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Customer surveys are bad jokes

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Customer surveys are a joke when they are only meant to tick off a bunch of boxes. Here's an example of what I mean by this. A friend of mine received a call recently from a national hardware and department-store chain asking him to complete a survey on the recent repair of his air conditioner. There were two problems with this request. First, there was a service call (actually, it was three calls) on a dehumidifier and not an air conditioner and second, there was no human on the other end.

But he figured a call was a call, right? So he began to answer the questions. That was until it dawned upon him that if he answered the questions as asked, the repairman would be the one who would suffer. He would receive a dreadfully low score because of his unhappiness, which by the way wasn't his fault. He gave him all average scores on questions regarding his appearance, politeness, and general demeanor. But here's the thing. None of this matters because he still does not have a working dehumidifier in the basement and the company has absolutely no information that could help them improve their service.

You would think if the company was so concerned about their levels customer satisfaction, they would have a real person doing the calling, instead of an automated system. Then perhaps he could have provided this person with useful information.

If you are downright serious about your service levels, then I can suggest you do the following:

Empower your customer service people to make decisions. The company in question lost a valuable customer and perhaps many more through people who will hear about the experience. Had they rectified the situation quickly, he wouldn't even be having this conversation. We are talking about a $199 piece of warrentied equipment that could have easily been replaced.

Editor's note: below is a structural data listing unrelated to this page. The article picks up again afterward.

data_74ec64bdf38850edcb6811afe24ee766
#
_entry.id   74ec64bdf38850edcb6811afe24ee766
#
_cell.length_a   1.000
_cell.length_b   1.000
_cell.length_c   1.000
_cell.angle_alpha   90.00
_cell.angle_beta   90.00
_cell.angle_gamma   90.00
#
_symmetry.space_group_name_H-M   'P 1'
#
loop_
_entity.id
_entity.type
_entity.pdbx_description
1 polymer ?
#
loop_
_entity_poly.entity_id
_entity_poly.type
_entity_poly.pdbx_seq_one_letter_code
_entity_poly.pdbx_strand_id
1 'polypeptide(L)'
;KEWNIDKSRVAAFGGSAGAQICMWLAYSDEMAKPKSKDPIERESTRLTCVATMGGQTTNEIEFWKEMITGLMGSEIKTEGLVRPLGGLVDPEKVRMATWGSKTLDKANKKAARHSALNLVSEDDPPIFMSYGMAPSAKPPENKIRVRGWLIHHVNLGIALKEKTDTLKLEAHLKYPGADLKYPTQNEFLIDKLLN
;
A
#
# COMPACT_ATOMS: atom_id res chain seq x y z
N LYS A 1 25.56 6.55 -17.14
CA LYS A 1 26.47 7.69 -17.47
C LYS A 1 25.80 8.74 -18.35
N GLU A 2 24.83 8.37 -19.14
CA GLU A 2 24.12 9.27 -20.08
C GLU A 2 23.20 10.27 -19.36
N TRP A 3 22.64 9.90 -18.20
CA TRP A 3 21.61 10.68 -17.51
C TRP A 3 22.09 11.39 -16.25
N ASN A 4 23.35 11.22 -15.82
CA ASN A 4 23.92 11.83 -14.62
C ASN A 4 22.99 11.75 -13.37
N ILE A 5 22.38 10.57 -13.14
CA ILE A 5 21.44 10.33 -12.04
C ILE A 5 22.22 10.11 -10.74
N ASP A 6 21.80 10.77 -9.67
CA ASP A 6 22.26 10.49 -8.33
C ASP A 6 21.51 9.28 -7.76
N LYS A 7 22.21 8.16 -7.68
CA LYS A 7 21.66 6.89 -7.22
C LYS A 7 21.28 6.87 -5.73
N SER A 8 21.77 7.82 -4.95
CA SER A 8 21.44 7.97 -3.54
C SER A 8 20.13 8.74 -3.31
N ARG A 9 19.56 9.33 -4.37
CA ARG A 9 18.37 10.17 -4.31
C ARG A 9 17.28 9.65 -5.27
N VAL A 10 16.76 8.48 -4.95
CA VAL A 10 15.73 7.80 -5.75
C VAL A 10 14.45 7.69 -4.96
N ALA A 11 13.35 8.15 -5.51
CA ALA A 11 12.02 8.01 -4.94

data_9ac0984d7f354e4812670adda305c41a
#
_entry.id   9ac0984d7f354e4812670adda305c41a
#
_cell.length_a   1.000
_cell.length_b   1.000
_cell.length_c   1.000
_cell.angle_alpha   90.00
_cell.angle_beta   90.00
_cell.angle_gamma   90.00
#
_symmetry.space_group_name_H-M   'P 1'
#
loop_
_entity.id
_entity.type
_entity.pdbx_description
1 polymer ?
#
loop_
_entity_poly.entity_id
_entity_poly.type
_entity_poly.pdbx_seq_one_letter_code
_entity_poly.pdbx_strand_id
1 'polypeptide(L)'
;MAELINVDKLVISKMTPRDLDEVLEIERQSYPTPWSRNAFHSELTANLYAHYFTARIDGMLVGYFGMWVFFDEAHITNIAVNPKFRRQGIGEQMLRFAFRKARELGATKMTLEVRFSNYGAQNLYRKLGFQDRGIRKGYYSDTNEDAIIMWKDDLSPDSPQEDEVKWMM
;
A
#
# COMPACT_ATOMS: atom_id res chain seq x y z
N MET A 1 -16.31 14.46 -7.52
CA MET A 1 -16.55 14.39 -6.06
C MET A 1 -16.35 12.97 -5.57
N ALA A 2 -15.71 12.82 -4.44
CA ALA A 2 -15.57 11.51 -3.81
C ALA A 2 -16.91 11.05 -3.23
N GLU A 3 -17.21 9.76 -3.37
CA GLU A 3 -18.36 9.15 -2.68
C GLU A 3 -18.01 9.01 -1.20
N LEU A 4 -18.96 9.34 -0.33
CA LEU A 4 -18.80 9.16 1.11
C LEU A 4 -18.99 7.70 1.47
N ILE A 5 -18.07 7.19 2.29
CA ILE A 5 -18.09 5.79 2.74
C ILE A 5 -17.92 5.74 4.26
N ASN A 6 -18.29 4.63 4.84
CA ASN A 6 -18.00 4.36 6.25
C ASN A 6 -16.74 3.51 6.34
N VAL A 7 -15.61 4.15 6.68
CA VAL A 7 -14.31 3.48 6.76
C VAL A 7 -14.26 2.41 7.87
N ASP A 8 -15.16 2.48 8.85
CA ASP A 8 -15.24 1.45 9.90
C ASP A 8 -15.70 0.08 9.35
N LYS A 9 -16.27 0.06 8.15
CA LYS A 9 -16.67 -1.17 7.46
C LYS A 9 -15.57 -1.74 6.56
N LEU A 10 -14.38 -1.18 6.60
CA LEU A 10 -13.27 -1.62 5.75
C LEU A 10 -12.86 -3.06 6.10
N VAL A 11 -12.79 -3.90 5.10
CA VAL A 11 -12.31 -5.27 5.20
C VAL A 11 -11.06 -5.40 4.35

Stop hiding behind your website. I would have personally contacted the CEO if I was able to locate his e-mail address on the website. I think it's intentionally hidden, which is a big mistake. Wouldn't you rather know about a problem so that you could fix it before it goes public?

Ask survey questions that matter. The only question that matters is how satisfied is your customer with the repair or the service they received. The company never asked him this question. They are obviously more concerned with the appearance of reps when in fact they should be more concerned with how the customer is actually feeling.

If you really don't want to know, don't ask. He honestly forgot how ticked off he was until he received the call this evening from an automated attendant. I now know why they say you should let sleeping dogs lie.

In this day and age, customers truly do have choices. You may think you are the only game in town, but all one has to do is go online and they can find dozens of providers in dozens of other towns. Now is the time to get serious about high levels of service. As for my pal, he's heading to the local hardware store, where at least there will be a human there who is willing to speak directly with customers.

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